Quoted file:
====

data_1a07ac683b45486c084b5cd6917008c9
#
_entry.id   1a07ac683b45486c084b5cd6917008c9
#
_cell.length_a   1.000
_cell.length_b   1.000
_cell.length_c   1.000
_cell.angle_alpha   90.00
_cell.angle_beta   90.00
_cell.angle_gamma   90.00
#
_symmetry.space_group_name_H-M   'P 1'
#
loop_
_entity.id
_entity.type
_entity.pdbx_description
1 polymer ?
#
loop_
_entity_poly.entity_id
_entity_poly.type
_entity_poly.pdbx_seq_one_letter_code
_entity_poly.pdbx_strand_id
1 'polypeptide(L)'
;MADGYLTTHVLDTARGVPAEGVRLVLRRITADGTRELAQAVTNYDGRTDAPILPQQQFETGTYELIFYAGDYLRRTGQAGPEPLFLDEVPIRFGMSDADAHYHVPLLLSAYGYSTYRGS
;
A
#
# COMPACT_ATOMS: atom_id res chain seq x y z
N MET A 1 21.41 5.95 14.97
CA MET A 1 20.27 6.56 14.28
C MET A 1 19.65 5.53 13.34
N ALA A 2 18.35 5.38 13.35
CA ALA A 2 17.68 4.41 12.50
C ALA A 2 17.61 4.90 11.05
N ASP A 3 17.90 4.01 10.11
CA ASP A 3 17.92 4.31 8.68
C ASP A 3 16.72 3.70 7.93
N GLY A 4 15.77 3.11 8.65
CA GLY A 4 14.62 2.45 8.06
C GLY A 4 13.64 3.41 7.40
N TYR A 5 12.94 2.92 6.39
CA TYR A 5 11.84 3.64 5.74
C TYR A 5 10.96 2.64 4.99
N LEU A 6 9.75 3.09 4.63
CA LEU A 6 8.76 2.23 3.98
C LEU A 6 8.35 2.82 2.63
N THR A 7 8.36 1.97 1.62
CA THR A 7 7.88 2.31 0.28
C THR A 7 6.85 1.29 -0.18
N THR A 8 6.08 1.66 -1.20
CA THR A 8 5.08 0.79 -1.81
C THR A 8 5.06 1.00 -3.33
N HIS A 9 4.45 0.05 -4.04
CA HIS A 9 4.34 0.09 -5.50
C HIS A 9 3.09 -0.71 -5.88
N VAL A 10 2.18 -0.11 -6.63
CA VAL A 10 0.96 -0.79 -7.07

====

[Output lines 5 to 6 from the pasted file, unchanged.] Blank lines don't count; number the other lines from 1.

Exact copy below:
_cell.length_a   1.000
_cell.length_b   1.000